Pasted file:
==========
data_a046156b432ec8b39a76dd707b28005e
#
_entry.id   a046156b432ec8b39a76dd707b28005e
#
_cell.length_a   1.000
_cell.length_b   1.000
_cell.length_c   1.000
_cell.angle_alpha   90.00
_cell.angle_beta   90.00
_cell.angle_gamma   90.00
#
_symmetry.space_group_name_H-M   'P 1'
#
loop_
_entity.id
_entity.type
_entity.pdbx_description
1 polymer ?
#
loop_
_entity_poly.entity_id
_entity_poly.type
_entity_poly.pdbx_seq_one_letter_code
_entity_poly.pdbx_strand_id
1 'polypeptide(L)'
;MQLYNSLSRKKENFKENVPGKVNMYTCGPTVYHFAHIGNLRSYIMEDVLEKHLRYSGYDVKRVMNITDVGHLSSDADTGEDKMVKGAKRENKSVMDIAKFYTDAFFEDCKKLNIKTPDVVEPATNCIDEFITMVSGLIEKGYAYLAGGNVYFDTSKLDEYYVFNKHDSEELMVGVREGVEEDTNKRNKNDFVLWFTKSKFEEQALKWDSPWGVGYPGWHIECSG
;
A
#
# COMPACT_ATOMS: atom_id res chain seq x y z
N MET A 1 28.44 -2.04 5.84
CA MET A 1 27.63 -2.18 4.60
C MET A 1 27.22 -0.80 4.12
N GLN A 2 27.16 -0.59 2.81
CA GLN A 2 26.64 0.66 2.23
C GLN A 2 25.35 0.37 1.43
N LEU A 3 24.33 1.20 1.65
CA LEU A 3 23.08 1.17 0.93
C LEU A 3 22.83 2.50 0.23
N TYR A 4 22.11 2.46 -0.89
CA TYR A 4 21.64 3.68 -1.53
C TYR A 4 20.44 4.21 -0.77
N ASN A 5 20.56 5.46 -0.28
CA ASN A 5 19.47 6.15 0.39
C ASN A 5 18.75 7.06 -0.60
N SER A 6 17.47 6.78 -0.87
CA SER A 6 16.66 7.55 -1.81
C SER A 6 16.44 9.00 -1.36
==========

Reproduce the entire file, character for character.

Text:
data_a046156b432ec8b39a76dd707b28005e
#
_entry.id   a046156b432ec8b39a76dd707b28005e
#
_cell.length_a   1.000
_cell.length_b   1.000
_cell.length_c   1.000
_cell.angle_alpha   90.00
_cell.angle_beta   90.00
_cell.angle_gamma   90.00
#
_symmetry.space_group_name_H-M   'P 1'
#
loop_
_entity.id
_entity.type
_entity.pdbx_description
1 polymer ?
#
loop_
_entity_poly.entity_id
_entity_poly.type
_entity_poly.pdbx_seq_one_letter_code
_entity_poly.pdbx_strand_id
1 'polypeptide(L)'
;MQLYNSLSRKKENFKENVPGKVNMYTCGPTVYHFAHIGNLRSYIMEDVLEKHLRYSGYDVKRVMNITDVGHLSSDADTGEDKMVKGAKRENKSVMDIAKFYTDAFFEDCKKLNIKTPDVVEPATNCIDEFITMVSGLIEKGYAYLAGGNVYFDTSKLDEYYVFNKHDSEELMVGVREGVEEDTNKRNKNDFVLWFTKSKFEEQALKWDSPWGVGYPGWHIECSG
;
A
#
# COMPACT_ATOMS: atom_id res chain seq x y z
N MET A 1 28.44 -2.04 5.84
CA MET A 1 27.63 -2.18 4.60
C MET A 1 27.22 -0.80 4.12
N GLN A 2 27.16 -0.59 2.81
CA GLN A 2 26.64 0.66 2.23
C GLN A 2 25.35 0.37 1.43
N LEU A 3 24.33 1.20 1.65
CA LEU A 3 23.08 1.17 0.93
C LEU A 3 22.83 2.50 0.23
N TYR A 4 22.11 2.46 -0.89
CA TYR A 4 21.64 3.68 -1.53
C TYR A 4 20.44 4.21 -0.77
N ASN A 5 20.56 5.46 -0.28
CA ASN A 5 19.47 6.15 0.39
C ASN A 5 18.75 7.06 -0.60
N SER A 6 17.47 6.78 -0.87
CA SER A 6 16.66 7.55 -1.81
C SER A 6 16.44 9.00 -1.36